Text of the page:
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Hypoglycemia

What Is It?

Hypoglycemia is a condition in which the pancreas overreacts to repeated high sugar intake by producing too much insulin. The excess insulin lowers blood sugar too much causing symptoms that can include depression, irritability, fatigue, headaches, shakiness, nausea and blurred vision. Two key causative factors are stress and poor diet (too much sugar and refined carbohydrates). The human pancreas was designed by nature before the Paleolithic era when there were no concentrated sugars, sugary snacks and processed or refined food. Our modern diet puts a tremendous strain on both the pancreas and the adrenal glands (which also help to keep blood sugar levels steady). Other factors that can aggravate hypoglycemia include drinking alcohol on an empty stomach and/or drinking too much alcohol, high caffeine intake, fad diets for weight loss, food allergies, kidney failure, liver damage, poorly functioning pancreas, exhausted adrenals, hypothyroidism, eating meals that are too large.

Risks

If you eat too much sugar and refined carbohydrates (pastries, cake, pies, ice cream, white bread or pasta, candy, cookies, etc.), you are at risk for developing hypoglycemia. If you add unmanaged stress to the equation, the risk goes up. If you have hypoglycemia and do not address it, you are at risk for developing Type II Diabetes. The following table might help you to determine if hypoglycemia is a problem or potential problem for you.

No

Mild

Moderate

Severe

TOTAL

Crave sweets

0

1

2

3

 

Irritable if a meal is missed

0

1

2

3

 

Feel tired or weak if a meal is missed

0

1

2

3

 

Dizziness when standing suddenly

0

1

2

3

 

Frequent headaches

0

1

2

3

 

Poor memory (forgetful) or concentration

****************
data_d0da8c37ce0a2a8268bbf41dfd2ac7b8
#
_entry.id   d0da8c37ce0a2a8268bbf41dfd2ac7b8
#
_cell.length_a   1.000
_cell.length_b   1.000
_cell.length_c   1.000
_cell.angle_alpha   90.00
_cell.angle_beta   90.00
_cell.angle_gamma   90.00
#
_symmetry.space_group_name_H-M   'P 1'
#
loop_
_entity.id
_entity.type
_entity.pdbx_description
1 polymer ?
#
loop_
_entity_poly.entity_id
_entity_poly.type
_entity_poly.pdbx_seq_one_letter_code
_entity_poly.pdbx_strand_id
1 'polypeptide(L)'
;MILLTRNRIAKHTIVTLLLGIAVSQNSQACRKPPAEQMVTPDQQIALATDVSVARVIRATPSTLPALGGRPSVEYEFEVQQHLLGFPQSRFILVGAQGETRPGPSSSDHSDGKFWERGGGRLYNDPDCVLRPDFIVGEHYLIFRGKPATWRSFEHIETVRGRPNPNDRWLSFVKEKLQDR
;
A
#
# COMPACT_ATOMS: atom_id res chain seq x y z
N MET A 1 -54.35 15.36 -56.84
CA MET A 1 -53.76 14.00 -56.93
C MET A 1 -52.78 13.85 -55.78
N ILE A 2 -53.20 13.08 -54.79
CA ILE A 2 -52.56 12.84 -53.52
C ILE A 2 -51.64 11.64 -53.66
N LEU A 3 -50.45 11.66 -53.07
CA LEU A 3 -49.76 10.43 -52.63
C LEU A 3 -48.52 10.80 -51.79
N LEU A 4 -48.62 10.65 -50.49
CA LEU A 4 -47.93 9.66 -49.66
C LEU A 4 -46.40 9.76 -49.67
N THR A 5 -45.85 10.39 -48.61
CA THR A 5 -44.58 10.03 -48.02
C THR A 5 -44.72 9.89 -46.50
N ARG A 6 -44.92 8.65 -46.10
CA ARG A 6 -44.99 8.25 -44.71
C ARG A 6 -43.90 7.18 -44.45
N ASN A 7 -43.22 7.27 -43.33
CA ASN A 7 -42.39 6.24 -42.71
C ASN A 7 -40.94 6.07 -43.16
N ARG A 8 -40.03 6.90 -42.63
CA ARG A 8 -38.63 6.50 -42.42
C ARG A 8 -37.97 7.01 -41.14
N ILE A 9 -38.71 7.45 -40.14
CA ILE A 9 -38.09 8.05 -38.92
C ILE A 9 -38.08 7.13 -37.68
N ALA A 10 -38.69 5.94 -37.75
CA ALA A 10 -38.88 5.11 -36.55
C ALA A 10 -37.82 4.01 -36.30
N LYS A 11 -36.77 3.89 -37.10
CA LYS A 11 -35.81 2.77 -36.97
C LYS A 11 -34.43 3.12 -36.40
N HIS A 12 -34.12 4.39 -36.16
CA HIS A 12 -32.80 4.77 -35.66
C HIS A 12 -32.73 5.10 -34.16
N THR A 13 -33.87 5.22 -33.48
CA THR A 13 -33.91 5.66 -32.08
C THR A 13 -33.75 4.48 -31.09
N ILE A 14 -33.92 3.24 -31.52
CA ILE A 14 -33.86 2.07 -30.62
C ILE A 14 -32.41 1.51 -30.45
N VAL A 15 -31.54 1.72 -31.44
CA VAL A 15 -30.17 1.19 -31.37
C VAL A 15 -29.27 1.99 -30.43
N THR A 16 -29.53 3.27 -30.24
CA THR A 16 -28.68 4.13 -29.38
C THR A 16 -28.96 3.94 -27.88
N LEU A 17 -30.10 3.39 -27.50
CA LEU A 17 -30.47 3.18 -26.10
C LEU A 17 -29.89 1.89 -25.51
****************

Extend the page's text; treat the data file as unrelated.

0

1

2

3

 

Feel tired an hour or so after eating

0

1

2

3

 

Heart palpitations

0

1

2

3

 

Feel shaky at times

0

1

2

3

 

Afternoon fatigue

0

1

2

3

 

Vision blurs on occasion

0

1

2

3

 

Depression or mood swings

0

1

2

3

 

Overweight

0

1

2

3

 

Frequently anxious or nervous

0

1

2

3

 

TOTAL

 

 

 

 

 

Scoring:
<5, hypoglycemia is not a likely factor
6-15, hypoglycemia is a likely factor
>15, hypoglycemia is extremely likely

Dietary Considerations

  • A high-complex carbohydrate, high-plant fiber diet is the diet of choice in the treatment of hypoglycemia (and diabetes).
  • Eliminate refined, processed and preserved foods.
  • Eliminate sugars, alcohol, fried, fatty, and high cholesterol (saturated fat) foods. Avoid all fatty dairy foods. Also avoid aspartame (Nutrasweet, Equal).
  • Eat chromium-rich foods such as whole grains, string beans, cucumbers, soy foods, onions, garlic, fruits, and wheat germ.
  • Dietary fiber improves glucose metabolism and insulin resistance. Water-soluble fiber is the most beneficial. Good sources include legumes (beans), oat bran, nuts, seeds, psyllium seed husks, pears, apples, and most vegetables.
  • Protein sources should be mainly from seafood and legumes with a small amount of free-range poultry. Adding some healthy fat like olive oil and flaxseed oil is a good idea.

Lifestyle Modifications

  • Develop an appropriate exercise program which elevates heart rate at least 60% of maximum for a half an hour three times a week.
  • Stop smoking.
  • Avoid alcohol.
  • Eat several 6 – 8 small meals throughout the day instead of 2 – 3 large meals to stabilize blood sugar.

Supplementation

  • Protein Shake: as a breakfast, mid-morning or afternoon snack feeds the Adrenal glands and steadies blood sugar levels.
  • Vitamin C (with bioflavonoids): 2,000-3,000 mg daily (helpful for Adrenal insufficiency)
  • Adrenal glandular extract: 200-600 mg per day (Strengthening the adrenals is very important).
  • B vitamins (daily): B complex (100 mg) with 2,500 mcg of B-12; 500 mg of pantothenic acid (helps convert glucose into energy); 250 mg of niacin. Sugary and refined foods leach B vitamins from the body and damage friendly bacteria that produce B vitamins for us.
  • Minerals (daily): 200-400 mcg of chromium; 50 mg of zinc; 200 mcg of selenium; 300-500 mg of magnesium ( magnesium activates over 50% of the body’s enzymes including 6 of the 9 sugar metabolizing enzymes; 30 mg of manganese
  • Glutamine: 500 mg daily
  • Pancreatin: 1,200 mg with meals
  • Royal Jelly stimulates the Adrenals without weakening them.
  • Spirulina, chlorella and blue-green algae have a stabilizing effect on blood sugar.

 

 

The nutritional suggestions in this material are not offered to treat, mitigate or cure disease, and should not be used as a substitute for sound medical advice. This information is designed to be used in conjunction with the services of a trained, licensed healthcare practitioner.

 
     
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